Melissa the Carrion Crow also seems to be planning a nest, as she turned up in the Italian Garden holding a bunch of dog hair in her feet.
This is bad news for their son Kevin, who has been with his parents since he was hatched last year and is now about to be thrown out so that Charlie and Melissa can get on with their new brood. (Actually Kevin may be female. We have no way of knowing.)
The Mute Swans' nest island on the Long Water had a pair of Cormorants on it. This didn't seem to bother the swans; the two species have completely different interests.
The Scaup took a short walk on the island. Being a diving duck with his feet set far back, he is not an elegant walker, making even a Mallard look graceful in comparison. Although he now looks completely adult when swimming, he still has a few juvenile brown feathers on his underside.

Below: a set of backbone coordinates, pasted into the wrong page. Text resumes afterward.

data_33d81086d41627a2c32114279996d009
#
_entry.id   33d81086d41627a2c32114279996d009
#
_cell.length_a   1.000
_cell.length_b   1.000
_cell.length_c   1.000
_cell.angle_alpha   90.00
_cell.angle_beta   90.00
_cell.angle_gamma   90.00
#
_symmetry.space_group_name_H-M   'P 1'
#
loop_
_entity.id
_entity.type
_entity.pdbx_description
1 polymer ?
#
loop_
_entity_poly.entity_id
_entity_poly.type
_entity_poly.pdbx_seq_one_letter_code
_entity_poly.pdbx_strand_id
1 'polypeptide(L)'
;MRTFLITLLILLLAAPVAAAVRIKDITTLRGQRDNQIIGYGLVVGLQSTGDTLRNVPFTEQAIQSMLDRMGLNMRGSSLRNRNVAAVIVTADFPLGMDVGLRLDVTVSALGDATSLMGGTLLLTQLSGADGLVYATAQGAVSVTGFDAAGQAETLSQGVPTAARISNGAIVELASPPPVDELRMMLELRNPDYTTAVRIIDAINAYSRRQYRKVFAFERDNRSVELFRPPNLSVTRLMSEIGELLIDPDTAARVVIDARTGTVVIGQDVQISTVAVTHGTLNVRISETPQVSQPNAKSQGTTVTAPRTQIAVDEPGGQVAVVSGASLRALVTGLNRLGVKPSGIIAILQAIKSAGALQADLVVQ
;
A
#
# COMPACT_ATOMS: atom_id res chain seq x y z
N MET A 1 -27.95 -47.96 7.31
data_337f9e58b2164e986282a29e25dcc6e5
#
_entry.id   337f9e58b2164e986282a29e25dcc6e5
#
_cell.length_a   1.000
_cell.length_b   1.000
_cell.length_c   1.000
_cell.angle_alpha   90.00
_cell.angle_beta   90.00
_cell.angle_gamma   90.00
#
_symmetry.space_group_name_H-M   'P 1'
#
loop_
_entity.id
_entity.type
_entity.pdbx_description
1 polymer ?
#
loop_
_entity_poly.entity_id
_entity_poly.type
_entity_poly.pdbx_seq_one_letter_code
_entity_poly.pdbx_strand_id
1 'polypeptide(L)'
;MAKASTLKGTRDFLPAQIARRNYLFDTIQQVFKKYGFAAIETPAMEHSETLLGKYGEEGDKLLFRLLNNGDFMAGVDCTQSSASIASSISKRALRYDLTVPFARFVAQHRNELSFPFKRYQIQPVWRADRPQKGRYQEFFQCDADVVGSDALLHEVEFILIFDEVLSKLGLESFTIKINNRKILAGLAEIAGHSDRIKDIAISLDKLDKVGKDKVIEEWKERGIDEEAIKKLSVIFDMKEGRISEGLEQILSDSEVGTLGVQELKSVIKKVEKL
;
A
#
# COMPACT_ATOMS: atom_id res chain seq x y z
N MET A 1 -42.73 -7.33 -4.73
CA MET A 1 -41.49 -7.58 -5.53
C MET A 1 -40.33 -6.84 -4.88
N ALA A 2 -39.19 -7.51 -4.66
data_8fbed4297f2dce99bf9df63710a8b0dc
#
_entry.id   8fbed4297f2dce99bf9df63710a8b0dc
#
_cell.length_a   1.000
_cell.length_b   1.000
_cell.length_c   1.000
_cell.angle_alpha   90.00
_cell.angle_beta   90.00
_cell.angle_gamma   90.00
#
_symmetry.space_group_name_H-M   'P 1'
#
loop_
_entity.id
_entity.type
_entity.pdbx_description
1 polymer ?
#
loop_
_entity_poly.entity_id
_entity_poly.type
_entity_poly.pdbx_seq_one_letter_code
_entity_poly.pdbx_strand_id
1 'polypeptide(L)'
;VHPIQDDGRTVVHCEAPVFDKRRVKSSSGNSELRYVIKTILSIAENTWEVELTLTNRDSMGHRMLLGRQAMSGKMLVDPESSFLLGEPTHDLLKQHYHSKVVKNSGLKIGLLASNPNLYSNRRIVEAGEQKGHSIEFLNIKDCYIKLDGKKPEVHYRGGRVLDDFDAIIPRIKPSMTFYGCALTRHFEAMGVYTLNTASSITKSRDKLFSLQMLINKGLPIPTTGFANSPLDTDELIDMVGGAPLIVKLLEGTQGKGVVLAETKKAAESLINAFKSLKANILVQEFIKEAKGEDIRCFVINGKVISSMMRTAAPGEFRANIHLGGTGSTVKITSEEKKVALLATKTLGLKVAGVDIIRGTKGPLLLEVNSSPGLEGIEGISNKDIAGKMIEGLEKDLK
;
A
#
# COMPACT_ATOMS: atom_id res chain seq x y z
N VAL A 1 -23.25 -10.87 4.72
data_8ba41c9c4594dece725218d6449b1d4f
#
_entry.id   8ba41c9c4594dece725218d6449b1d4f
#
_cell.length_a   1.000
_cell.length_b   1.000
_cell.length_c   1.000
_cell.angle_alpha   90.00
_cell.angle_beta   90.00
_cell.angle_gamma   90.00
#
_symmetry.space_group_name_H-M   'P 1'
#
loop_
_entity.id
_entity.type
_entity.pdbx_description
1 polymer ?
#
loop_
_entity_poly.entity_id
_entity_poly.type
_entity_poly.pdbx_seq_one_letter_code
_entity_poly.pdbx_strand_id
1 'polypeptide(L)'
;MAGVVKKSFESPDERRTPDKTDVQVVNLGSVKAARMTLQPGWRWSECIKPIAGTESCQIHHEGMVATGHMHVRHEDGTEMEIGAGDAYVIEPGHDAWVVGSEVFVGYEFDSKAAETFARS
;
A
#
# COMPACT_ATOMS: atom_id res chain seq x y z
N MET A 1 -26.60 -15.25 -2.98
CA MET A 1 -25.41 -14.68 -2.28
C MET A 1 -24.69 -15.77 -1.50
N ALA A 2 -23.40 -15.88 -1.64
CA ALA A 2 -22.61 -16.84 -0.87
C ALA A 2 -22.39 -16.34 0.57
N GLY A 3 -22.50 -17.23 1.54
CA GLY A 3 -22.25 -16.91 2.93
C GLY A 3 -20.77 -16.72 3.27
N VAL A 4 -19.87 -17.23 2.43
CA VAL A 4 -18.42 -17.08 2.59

Near the Lido, a Great Crested Grebe had been preening and was having a flap to settle its feathers. Grebes have narrow wings for their size, and hence a very high stalling speed, which explains the desperate effort they have to make to get into the air.
At the leaf yard, a male Ring-Necked Parakeet who had been given a peanut was the subject of envious attention from two females.
Nearby, this Treecreeper was running along the underside of a branch of an oak tree next to the chestnut tree where the Little Owls nested when they first came to the park. The chestnut tree has had a Treecreeper nest in it before, and may again.
In the next chestnut tree up the hill, the male Little Owl looked out of his hole for a brief two seconds and went back inside.
The male Tawny Owl has been heard several times this week, and glimpsed at dusk, a couple of hundred yards to the west of his nest tree -- that is, towards the Round Pond. The parents may well have taken their owlets west rather than south. But a daytime search of the area hasn't turned them up so far.